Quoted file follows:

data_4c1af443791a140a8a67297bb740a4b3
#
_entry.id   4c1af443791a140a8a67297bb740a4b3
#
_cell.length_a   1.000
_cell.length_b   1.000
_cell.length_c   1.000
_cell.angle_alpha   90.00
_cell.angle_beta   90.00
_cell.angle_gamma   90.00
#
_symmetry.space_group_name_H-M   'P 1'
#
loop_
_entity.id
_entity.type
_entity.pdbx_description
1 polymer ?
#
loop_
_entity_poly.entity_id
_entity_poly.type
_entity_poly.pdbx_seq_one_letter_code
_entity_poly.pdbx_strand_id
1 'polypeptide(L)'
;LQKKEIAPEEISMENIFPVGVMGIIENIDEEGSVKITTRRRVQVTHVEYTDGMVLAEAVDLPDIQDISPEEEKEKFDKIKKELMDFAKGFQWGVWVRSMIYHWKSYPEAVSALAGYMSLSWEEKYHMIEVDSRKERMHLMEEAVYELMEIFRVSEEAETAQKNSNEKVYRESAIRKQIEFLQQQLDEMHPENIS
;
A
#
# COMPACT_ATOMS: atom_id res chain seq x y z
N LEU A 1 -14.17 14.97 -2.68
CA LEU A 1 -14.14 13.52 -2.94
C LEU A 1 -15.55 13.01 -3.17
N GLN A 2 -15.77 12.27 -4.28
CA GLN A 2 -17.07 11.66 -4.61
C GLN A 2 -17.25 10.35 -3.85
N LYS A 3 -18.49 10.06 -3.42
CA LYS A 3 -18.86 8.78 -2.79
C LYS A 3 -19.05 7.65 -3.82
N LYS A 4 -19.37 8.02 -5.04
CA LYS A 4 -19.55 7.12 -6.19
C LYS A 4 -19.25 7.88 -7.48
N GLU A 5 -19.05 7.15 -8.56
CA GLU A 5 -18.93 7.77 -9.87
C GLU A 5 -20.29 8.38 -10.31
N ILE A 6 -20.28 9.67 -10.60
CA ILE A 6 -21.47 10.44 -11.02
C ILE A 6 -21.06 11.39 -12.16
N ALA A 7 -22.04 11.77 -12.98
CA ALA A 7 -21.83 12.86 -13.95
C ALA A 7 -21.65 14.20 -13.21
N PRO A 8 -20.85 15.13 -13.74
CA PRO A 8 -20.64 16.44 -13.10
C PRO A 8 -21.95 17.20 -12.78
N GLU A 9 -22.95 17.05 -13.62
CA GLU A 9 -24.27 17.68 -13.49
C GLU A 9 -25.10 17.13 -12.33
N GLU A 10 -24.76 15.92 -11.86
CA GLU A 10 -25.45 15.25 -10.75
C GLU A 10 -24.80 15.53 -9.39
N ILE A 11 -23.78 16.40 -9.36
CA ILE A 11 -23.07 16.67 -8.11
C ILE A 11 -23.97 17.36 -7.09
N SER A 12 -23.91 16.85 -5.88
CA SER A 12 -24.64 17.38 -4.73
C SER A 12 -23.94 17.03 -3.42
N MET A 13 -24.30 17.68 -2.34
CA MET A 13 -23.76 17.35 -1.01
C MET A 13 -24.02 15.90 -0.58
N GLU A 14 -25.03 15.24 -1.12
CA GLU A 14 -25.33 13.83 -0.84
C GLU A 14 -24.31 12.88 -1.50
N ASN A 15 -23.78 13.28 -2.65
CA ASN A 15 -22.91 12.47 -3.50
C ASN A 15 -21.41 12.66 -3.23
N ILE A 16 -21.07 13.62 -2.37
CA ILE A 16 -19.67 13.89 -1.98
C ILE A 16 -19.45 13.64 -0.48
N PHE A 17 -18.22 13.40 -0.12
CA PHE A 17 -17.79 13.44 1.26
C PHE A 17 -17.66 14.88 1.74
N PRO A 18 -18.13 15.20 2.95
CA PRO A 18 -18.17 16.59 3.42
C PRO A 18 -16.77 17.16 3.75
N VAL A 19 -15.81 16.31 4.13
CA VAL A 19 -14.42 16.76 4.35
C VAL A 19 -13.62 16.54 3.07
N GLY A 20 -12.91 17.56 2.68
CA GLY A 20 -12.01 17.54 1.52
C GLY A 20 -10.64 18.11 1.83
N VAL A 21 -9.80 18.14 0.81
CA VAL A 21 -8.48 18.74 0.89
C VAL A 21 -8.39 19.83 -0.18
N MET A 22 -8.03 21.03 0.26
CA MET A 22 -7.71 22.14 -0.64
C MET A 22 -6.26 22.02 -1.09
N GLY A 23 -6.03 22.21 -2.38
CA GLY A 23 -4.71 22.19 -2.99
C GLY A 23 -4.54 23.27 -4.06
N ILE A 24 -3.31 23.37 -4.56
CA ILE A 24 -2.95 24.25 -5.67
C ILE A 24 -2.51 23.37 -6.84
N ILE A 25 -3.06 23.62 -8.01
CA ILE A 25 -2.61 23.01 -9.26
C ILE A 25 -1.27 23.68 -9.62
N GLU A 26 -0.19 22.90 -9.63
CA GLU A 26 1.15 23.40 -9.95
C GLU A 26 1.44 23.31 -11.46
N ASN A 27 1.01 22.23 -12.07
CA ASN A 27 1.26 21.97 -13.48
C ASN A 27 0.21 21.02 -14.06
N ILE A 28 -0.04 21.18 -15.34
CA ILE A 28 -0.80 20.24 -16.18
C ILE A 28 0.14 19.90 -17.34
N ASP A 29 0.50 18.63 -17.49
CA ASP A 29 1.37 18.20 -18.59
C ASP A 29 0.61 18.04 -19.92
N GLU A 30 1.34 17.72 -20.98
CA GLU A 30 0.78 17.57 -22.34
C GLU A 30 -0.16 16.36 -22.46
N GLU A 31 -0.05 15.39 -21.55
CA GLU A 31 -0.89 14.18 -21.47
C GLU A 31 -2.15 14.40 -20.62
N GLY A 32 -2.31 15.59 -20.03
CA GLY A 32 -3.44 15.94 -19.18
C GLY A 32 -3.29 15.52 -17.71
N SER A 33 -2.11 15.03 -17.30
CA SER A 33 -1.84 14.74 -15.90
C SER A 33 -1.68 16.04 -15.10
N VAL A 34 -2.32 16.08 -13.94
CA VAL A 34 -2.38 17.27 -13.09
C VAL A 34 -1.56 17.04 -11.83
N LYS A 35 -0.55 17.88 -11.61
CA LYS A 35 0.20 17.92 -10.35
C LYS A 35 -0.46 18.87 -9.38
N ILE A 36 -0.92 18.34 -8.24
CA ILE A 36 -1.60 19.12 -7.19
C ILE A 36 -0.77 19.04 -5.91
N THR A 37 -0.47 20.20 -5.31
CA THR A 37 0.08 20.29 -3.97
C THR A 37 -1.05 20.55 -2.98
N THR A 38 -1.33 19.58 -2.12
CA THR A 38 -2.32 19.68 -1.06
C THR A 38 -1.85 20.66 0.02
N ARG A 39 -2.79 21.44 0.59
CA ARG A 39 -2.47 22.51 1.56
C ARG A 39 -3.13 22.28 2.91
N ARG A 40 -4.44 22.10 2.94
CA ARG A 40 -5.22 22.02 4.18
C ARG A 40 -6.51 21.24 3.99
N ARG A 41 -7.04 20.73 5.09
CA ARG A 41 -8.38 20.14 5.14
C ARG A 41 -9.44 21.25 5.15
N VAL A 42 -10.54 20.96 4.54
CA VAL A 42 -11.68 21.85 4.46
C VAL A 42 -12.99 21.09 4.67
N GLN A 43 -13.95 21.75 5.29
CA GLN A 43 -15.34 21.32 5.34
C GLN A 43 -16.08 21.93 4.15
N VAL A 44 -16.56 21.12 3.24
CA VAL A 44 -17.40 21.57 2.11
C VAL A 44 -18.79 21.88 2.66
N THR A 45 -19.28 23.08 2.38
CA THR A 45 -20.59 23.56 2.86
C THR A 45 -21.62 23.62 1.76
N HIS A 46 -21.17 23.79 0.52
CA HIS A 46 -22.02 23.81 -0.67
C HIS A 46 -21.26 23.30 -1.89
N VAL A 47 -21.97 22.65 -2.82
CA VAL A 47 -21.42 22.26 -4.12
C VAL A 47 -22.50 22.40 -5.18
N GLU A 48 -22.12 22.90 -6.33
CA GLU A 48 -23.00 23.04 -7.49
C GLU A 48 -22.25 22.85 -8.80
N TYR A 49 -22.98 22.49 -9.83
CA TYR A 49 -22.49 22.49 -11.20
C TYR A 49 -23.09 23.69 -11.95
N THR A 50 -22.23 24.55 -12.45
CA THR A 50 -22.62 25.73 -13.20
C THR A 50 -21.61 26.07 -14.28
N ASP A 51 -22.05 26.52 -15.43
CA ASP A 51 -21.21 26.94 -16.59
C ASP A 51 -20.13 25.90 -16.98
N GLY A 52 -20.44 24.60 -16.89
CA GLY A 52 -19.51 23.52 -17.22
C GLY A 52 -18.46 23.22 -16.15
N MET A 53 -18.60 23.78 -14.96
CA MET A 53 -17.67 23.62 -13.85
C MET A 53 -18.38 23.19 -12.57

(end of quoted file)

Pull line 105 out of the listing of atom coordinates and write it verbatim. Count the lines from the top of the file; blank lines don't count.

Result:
C ILE A 25 -1.27 23.68 -9.62